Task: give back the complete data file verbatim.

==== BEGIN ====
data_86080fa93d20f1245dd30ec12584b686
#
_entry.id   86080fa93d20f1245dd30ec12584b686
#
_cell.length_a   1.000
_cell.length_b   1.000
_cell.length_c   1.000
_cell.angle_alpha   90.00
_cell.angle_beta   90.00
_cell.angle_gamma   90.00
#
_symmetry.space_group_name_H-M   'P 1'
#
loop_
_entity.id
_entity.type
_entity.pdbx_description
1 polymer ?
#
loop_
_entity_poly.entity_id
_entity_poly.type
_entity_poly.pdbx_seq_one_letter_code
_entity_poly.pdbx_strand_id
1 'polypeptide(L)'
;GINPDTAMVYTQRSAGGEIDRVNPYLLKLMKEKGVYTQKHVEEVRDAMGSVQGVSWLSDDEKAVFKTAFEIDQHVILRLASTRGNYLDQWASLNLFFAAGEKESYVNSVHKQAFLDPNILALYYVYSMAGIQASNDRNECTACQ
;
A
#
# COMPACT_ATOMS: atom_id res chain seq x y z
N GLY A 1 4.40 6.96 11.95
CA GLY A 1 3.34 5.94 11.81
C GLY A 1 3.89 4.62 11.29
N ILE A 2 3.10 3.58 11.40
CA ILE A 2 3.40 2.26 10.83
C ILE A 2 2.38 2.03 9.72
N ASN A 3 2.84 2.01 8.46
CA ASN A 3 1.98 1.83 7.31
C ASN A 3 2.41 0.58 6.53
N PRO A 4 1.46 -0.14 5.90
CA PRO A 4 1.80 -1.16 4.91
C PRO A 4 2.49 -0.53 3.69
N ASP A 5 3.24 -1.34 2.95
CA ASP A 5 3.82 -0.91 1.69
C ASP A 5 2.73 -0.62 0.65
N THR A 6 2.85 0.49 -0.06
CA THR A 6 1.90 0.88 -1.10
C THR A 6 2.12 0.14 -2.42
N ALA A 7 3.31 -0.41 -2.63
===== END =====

data_86080fa93d20f1245dd30ec12584b686
#
_entry.id   86080fa93d20f1245dd30ec12584b686
#
_cell.length_a   1.000
_cell.length_b   1.000
_cell.length_c   1.000
_cell.angle_alpha   90.00
_cell.angle_beta   90.00
_cell.angle_gamma   90.00
#
_symmetry.space_group_name_H-M   'P 1'
#
loop_
_entity.id
_entity.type
_entity.pdbx_description
1 polymer ?
#
loop_
_entity_poly.entity_id
_entity_poly.type
_entity_poly.pdbx_seq_one_letter_code
_entity_poly.pdbx_strand_id
1 'polypeptide(L)'
;GINPDTAMVYTQRSAGGEIDRVNPYLLKLMKEKGVYTQKHVEEVRDAMGSVQGVSWLSDDEKAVFKTAFEIDQHVILRLASTRGNYLDQWASLNLFFAAGEKESYVNSVHKQAFLDPNILALYYVYSMAGIQASNDRNECTACQ
;
A
#
# COMPACT_ATOMS: atom_id res chain seq x y z
N GLY A 1 4.40 6.96 11.95
CA GLY A 1 3.34 5.94 11.81
C GLY A 1 3.89 4.62 11.29
N ILE A 2 3.10 3.58 11.40
CA ILE A 2 3.40 2.26 10.83
C ILE A 2 2.38 2.03 9.72
N ASN A 3 2.84 2.01 8.46
CA ASN A 3 1.98 1.83 7.31
C ASN A 3 2.41 0.58 6.53
N PRO A 4 1.46 -0.14 5.90
CA PRO A 4 1.80 -1.16 4.91
C PRO A 4 2.49 -0.53 3.69
N ASP A 5 3.24 -1.34 2.95
CA ASP A 5 3.82 -0.91 1.69
C ASP A 5 2.73 -0.62 0.65
N THR A 6 2.85 0.49 -0.06
CA THR A 6 1.90 0.88 -1.10
C THR A 6 2.12 0.14 -2.42
N ALA A 7 3.31 -0.41 -2.63